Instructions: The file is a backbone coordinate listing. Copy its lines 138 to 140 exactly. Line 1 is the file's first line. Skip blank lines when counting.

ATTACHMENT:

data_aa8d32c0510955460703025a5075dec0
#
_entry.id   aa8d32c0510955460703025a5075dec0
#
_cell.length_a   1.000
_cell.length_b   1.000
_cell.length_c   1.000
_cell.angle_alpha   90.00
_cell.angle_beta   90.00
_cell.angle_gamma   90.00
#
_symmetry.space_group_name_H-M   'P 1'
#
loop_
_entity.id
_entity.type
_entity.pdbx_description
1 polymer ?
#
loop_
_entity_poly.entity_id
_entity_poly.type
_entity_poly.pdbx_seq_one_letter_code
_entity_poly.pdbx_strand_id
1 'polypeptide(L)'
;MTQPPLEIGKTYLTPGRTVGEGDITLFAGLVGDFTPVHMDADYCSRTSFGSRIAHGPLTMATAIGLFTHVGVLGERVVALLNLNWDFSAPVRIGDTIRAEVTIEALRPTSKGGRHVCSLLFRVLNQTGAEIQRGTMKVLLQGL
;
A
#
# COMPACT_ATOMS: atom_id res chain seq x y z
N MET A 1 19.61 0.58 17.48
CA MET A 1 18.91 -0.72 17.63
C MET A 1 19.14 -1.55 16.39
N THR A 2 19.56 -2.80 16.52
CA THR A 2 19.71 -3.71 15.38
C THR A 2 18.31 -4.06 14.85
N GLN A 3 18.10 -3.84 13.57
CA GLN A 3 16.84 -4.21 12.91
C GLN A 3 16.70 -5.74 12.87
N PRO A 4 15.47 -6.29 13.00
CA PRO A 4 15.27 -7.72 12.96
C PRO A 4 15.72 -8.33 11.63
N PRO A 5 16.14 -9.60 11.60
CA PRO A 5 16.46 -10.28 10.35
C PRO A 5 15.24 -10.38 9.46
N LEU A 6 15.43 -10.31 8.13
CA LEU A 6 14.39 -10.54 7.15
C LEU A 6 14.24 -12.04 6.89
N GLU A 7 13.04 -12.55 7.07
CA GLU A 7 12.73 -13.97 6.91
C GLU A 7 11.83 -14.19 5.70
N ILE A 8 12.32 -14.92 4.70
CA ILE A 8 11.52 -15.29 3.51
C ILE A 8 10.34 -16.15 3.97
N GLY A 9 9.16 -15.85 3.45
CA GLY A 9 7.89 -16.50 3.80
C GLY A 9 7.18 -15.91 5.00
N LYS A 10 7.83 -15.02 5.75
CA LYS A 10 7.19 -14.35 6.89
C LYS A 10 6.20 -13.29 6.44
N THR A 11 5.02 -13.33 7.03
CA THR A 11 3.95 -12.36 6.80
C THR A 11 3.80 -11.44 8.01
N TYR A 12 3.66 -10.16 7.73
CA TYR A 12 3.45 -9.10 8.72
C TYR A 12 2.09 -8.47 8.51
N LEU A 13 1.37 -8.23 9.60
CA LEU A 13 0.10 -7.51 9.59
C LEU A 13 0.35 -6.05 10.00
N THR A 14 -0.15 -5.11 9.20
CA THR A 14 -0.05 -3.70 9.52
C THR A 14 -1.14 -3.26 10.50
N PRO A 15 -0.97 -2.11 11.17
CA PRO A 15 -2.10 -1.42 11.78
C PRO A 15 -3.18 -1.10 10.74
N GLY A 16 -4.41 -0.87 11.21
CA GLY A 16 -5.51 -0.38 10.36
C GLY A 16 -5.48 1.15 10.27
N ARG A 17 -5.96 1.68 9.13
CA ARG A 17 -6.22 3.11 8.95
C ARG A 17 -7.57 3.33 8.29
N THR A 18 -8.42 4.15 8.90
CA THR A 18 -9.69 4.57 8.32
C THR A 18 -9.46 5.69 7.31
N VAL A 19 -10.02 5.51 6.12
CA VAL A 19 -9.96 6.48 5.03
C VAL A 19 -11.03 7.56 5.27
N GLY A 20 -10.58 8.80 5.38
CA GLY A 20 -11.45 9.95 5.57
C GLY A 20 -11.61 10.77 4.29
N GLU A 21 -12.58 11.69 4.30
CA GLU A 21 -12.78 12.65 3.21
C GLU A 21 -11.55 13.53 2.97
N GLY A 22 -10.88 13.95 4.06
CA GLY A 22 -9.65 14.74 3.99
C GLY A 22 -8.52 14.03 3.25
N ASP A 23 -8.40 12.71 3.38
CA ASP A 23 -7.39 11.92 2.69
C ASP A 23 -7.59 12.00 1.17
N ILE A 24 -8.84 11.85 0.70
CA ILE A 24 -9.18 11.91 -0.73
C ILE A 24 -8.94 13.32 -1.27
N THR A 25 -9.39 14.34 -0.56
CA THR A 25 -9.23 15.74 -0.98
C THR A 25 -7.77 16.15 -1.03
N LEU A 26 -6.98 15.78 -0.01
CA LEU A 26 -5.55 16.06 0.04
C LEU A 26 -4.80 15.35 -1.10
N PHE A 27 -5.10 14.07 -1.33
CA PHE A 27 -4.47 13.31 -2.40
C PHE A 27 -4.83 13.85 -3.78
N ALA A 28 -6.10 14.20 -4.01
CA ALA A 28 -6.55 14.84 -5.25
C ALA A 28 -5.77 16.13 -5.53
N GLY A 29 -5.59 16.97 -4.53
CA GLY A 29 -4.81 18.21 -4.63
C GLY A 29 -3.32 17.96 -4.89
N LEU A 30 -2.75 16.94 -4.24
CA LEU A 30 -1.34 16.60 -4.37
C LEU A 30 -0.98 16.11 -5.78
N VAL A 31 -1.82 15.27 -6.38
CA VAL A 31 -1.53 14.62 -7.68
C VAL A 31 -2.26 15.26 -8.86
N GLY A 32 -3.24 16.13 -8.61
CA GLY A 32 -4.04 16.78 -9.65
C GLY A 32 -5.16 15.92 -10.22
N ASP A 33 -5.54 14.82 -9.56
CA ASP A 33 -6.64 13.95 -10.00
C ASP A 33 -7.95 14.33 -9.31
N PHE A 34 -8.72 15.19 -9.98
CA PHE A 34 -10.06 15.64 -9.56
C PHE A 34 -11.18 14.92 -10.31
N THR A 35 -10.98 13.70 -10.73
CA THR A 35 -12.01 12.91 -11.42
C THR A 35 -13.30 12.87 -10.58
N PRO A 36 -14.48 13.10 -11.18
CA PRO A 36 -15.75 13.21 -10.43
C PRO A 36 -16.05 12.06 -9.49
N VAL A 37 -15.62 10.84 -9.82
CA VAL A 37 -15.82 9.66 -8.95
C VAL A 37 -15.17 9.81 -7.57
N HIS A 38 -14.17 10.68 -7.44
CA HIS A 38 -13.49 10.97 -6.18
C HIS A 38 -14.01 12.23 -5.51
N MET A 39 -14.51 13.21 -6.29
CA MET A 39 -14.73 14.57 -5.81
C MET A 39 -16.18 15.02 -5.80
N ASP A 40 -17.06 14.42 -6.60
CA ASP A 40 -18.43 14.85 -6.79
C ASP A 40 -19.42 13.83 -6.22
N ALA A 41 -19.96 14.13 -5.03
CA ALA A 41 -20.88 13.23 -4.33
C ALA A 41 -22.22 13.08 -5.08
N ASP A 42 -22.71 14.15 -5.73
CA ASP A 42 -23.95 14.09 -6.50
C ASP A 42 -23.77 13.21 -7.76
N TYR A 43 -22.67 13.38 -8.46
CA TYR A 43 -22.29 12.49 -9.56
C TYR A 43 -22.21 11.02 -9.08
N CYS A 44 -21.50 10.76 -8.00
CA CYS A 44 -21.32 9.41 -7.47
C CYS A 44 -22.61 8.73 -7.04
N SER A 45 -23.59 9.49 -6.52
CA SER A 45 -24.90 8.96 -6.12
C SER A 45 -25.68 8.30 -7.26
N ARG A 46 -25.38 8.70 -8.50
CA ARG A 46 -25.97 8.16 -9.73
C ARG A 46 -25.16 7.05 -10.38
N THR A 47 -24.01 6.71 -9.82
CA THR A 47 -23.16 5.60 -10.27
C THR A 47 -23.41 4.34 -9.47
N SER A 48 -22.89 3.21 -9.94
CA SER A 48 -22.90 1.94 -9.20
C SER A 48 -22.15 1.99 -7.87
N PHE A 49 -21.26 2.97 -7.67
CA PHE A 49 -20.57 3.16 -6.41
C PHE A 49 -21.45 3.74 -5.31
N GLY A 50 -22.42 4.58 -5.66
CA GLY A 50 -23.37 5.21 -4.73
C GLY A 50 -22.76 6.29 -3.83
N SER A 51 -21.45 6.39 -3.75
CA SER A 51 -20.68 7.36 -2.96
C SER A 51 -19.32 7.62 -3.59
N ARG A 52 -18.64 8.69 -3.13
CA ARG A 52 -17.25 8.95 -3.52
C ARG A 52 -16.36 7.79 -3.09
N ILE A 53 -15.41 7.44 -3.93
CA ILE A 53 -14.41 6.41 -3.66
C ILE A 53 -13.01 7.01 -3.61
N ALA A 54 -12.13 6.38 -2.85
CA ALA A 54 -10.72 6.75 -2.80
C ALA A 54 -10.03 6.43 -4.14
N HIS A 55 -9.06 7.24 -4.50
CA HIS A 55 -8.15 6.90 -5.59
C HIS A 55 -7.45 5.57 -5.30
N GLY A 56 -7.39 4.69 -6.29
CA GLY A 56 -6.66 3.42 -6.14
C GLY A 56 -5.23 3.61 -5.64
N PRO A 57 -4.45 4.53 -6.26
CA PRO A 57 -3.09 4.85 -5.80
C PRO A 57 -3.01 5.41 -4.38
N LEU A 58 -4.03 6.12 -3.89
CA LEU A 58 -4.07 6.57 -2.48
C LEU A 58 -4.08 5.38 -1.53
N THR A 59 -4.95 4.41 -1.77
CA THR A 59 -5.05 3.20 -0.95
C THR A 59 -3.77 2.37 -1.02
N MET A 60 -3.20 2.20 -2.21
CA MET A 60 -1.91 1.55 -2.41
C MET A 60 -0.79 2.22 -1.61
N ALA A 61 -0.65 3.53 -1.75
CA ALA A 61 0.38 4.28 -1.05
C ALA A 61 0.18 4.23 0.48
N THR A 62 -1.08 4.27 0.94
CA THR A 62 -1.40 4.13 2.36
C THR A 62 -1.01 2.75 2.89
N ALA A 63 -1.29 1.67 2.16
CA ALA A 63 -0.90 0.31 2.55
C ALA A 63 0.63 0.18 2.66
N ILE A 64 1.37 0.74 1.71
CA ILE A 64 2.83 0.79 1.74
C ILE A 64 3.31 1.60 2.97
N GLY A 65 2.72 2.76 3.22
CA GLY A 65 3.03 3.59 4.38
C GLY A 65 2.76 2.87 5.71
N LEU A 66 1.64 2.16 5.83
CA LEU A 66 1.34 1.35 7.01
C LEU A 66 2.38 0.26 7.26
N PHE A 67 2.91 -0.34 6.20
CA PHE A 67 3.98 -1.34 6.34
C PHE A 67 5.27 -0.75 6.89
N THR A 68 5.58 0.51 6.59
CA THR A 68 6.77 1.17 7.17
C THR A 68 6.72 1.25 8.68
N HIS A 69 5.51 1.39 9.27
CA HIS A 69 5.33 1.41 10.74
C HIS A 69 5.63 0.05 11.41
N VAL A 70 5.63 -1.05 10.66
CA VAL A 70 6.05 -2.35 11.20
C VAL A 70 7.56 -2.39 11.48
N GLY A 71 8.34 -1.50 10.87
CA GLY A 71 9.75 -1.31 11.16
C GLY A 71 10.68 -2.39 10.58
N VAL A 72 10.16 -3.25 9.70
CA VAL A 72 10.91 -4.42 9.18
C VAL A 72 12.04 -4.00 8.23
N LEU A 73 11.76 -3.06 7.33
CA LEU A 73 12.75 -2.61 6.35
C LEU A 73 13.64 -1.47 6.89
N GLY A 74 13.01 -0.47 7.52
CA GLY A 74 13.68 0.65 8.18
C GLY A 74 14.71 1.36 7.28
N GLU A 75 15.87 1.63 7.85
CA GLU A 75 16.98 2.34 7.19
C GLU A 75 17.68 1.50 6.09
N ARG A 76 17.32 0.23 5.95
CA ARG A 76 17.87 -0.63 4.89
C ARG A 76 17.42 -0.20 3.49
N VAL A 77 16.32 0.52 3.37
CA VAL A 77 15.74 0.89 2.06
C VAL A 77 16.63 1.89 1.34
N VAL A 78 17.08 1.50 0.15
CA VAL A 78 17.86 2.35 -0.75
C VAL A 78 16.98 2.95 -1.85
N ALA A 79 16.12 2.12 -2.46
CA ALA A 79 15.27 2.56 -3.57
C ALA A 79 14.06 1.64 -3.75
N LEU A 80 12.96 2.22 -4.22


C PRO A 36 -16.05 12.06 -9.49
N VAL A 37 -15.62 10.84 -9.82
CA VAL A 37 -15.82 9.66 -8.95